Despite what new Coach Monty Williams’ has to say, Chris Paul infused a mundane Hornets’ off season with a little bit of excitement by hiring LeBron James as his Consigliari and then demanding to be traded. Instead of folding to his demands, the Hornets did him right by trading away their young and talented backup point guard, Darren Collison, for the slightly less young although still talented small forward Trevor Ariza. The trade shores up the teams weakest position from last season, but leaves them with a severe lack of depth at PG if Paul were to get hurt again. It’s a risky move, but I guess so is losing your franchise all-star player.
Here is what the Hornets’ depth chart currently looks like.
PG: Chris Paul, [PG to be named later]
SG: Marcus Thornton, Marco Belinelli
SF: Trevor Ariza, Peja Stojakovic, Quincy Pondexter
PF: David West, Darius Songaila, Craig Brackins, [possibly Louis Amundson]
C: Emeka Okafor, Aaron Gray
In case you missed it, Chris Paul is good. Really good. (GMTR hits you with all the tough analysis…). Yes, Paul only played in 45 games last season due to a sprained ankle, torn meniscus in his knee and torn ligament in his finger. There was no doubt that his injuries and missed games killed nearly every fantasy team that drafted him last year. But despite being injured for most of the year, Paul still put up per game numbers nearly on par with his career averages: 18.7 points, 10.7 assists, 4.2 rebounds and 49% shooting from the field. Given that the Hornets made a commitment to Paul by shipping Darren Collison off to the Pacers, CP3 is geared up to remain in New Orleans and put up 20 point, 11 assist numbers once again. He’s a clear top 3 pick this season and I wouldn’t be surprised to see him end the season as the number 1 player overall.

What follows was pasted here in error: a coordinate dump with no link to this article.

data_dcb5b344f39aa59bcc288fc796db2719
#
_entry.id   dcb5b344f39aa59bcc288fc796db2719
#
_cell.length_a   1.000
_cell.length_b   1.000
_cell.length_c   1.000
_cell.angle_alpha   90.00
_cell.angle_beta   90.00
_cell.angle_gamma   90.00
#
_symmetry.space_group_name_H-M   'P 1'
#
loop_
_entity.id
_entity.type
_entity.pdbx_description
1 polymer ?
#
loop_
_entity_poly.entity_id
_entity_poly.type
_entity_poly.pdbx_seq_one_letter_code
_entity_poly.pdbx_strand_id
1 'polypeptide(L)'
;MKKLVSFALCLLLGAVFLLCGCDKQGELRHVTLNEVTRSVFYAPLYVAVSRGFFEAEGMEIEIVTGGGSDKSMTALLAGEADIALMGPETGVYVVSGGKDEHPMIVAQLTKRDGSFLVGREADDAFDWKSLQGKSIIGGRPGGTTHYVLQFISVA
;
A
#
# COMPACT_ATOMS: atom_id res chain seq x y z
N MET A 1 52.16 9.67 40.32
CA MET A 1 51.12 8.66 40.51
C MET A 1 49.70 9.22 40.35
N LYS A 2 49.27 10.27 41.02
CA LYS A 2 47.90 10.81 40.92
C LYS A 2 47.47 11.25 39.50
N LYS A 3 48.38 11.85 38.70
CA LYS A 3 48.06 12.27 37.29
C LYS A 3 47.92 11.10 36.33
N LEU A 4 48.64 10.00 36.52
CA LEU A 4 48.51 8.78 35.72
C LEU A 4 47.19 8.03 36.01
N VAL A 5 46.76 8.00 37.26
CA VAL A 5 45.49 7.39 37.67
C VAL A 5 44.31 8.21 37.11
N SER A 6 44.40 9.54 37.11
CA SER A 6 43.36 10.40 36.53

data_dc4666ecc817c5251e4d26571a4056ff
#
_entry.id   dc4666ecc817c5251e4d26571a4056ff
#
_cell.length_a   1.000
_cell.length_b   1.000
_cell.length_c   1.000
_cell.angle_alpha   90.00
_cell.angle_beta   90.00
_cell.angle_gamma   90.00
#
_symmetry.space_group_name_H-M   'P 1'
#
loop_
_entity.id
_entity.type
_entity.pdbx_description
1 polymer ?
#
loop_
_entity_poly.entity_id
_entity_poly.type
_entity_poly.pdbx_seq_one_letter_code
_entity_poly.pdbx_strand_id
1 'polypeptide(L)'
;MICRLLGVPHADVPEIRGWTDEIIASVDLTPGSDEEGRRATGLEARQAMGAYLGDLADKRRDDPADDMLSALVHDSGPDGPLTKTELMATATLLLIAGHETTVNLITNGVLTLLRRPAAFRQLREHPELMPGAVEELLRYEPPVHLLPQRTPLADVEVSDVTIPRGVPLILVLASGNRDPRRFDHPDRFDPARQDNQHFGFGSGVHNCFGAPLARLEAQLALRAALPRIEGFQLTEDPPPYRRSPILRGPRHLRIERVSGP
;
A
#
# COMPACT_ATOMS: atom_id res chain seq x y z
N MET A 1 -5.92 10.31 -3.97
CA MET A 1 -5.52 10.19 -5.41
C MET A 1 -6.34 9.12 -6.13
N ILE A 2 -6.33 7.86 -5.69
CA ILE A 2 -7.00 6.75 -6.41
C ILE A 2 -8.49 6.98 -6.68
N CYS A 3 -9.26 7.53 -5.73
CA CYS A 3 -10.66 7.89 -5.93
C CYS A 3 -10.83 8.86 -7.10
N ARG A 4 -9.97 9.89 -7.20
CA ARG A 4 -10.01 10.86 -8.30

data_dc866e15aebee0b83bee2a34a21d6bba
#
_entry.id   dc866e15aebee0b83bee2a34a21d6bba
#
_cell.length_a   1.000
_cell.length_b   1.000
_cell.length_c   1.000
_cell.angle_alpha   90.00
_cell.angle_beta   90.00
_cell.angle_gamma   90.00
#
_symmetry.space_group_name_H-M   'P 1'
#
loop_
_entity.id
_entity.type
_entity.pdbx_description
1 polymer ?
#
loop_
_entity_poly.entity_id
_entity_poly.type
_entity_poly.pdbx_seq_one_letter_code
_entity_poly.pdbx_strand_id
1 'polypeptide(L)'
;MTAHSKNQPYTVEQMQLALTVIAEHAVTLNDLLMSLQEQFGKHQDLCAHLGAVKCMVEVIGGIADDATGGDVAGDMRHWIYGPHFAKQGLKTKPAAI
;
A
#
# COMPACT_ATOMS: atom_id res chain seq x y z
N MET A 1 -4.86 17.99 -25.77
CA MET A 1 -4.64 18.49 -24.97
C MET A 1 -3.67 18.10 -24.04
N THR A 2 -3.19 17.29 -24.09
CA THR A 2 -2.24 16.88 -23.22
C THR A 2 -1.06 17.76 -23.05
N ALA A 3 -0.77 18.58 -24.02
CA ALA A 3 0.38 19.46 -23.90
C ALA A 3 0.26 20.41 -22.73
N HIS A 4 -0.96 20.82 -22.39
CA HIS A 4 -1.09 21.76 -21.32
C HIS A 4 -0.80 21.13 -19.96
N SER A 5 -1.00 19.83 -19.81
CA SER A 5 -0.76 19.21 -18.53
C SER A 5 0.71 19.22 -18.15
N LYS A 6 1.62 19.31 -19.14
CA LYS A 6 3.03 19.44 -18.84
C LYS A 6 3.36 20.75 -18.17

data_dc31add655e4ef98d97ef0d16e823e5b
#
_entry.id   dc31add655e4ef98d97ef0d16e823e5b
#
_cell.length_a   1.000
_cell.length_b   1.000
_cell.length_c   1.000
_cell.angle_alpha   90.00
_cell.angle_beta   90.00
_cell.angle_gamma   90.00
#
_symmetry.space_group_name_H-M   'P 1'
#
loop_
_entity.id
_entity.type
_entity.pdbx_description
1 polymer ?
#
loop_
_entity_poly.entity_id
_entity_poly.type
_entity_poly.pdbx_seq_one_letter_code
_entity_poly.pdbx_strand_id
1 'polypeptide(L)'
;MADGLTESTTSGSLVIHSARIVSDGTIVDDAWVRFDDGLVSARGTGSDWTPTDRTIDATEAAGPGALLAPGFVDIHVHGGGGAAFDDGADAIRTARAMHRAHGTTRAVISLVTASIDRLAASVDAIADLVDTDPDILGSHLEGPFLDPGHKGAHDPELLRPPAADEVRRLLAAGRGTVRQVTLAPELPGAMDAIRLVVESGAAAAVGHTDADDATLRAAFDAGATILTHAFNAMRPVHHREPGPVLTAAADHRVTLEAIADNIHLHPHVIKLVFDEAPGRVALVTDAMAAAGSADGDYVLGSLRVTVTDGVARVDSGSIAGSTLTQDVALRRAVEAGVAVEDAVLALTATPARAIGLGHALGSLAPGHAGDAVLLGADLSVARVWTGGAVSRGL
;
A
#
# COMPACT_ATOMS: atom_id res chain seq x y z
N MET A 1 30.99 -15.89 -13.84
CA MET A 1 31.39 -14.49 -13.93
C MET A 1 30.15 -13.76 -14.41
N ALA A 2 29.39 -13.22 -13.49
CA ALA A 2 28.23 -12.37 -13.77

As the depth chart demonstrates, the team is still on the hunt for a point guard to back up Paul. The list of guys still available (including Earl Boykins, Rafer Alston and Jannero Pargo) is a murder’s row of mediocrity. No matter who they sign or trade for, this guy’s primary fantasy role will be to make CP3 look that much better by comparison.
Speaking of hot motors, Marcus Thornton had the highest scoring rookie year from a second-round pick since Dino Radja in 1993-94. Comparing someone to Dino Radja is typically an insult, but Hornets247 breaks down Thornton’s game in vivid detail and finds that he does a few things very well and – get this – plays to those strengths. His strengths include finishing around the rim, shooting the three, and taking care of the ball (he had a ridiculously low turnover rate for a rookie). Provided he can win the starting job out of camp, expect a nice bump in Thornton’s scoring and three numbers this year, with a low turnover rate and subpar defensive numbers.
Despite all those good things about Thornton, Monty Williams has said that the starting SG position is “wide open” between Thornton, new addition Marco Belinelli and possibly even Trevor Arzia. Now Belinelli – who is a career 39% three point shooter – makes a nice kick out option in a Chris Paul offense, yet he’s nowhere near the type of player that Thornton is. Belinelli will definitely have some fantasy value as a shooter off the bench and knock down plenty of threes this year, but Monty Williams would be off to a bad start with the city of New Orleans if he hands the starting gig to Belinelli.